Good First Aid Kit
- Medications

The Makings of a Good First Aid Kit

Not everyone thinks about the importance of keeping a first aid kit handy, particularly those who don’t sustain many minor injuries. However, most medical professionals will recommend keeping a stocked kit available not only at home, but one in your car as well for roadside emergencies. In addition to pre-assembled kits sold in drug and department stores, you might also choose to piece together your own to ensure that everything is in place for when you need it most.

Good First Aid KitThe Basics

Any good first aid kit needs to contain supplies to treat non-serious cuts, abrasions, burns, and other common injuries not requiring professional medical attention. Essentials to keep in mind:

  • Bandages (both rolled elastic style and self-adhesive strips)
  • Antibiotic ointment and antiseptic solution or wipes
  • Cotton balls (swabs also recommended)
  • Gauze (both in roll form and pads)
  • Soap or hand sanitizer
  • Sterilized eye wash
  • Scissors and safety pins (various sizes)
  • Splinter remover and tweezers
  • Instant cold packs
  • Thermometer
  • Disposable gloves (latex or synthetic material)
  • Lubricant, such as petroleum jelly
  • Aloe Vera solution or calamine lotion
  • Non-prescription hydrocortisone cream
  • Bulb syringe (used to clean open wounds)
  • First aid manual

Other Important Supplies

While being prepared for a greater number of situations is always advisable, not every kit will contain the same supplies across the board. With that said, here are some other common inclusions to consider for your first aid kit:

  • Pain relief medication (aspirin and non-aspirin recommended)
  • Anti-diarrheal and/or stomach soothing medication
  • Non-prescription antihistamines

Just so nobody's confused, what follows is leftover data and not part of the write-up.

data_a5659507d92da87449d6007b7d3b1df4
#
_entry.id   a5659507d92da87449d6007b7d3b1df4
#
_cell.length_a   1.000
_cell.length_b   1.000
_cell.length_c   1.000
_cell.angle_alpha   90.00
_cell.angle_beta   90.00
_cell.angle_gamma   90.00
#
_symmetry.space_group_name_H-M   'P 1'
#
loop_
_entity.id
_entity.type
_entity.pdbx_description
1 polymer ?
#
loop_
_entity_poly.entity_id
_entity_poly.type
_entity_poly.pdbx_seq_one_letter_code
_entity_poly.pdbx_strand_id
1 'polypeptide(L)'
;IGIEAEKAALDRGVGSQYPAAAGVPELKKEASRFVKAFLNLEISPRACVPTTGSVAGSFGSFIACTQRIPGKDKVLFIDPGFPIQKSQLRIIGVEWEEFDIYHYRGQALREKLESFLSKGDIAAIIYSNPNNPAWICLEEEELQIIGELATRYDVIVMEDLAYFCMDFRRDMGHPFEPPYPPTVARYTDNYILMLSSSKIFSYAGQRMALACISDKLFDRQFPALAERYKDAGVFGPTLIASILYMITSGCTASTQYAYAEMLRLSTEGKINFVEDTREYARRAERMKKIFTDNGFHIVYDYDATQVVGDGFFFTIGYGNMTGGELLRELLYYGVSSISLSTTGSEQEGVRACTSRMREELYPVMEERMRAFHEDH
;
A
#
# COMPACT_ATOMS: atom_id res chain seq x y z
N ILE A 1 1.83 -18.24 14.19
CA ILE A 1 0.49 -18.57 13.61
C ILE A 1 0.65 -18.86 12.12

• Prescription medications not requiring refrigeration (including drugs for treatment of allergic reactions, such as epinephrine auto-injectors)
  • Syringe, small cup, and/or spoon for administering medication
  • Activated charcoal (to be used only by instruction of poison control center)
  • List of emergency contacts (including family doctors and emergency services)
  • Medical history and consent forms for family members
  • Flashlight (preferably waterproof and/or self-powered)
  • Extra batteries
  • Matches, candles (road flares for professional drivers and service persons)

Preparation is Key

It’s important to always keep first aid kits out of reach of young children, particularly kits which are stocked with medications. Children should be taught the purpose and importance of a first aid kit, but not provided access until they are old enough to handle such responsibility.

Also be sure to inspect your kit every few months to ensure that all supplies are stocked and in good condition. In particular, check expiration dates for medications, test flashlights, and verify the current accuracy of emergency contacts and medical documents. Good preparation will not only benefit your personal sense of security, but it just might help you out of a tight spot one day in the future.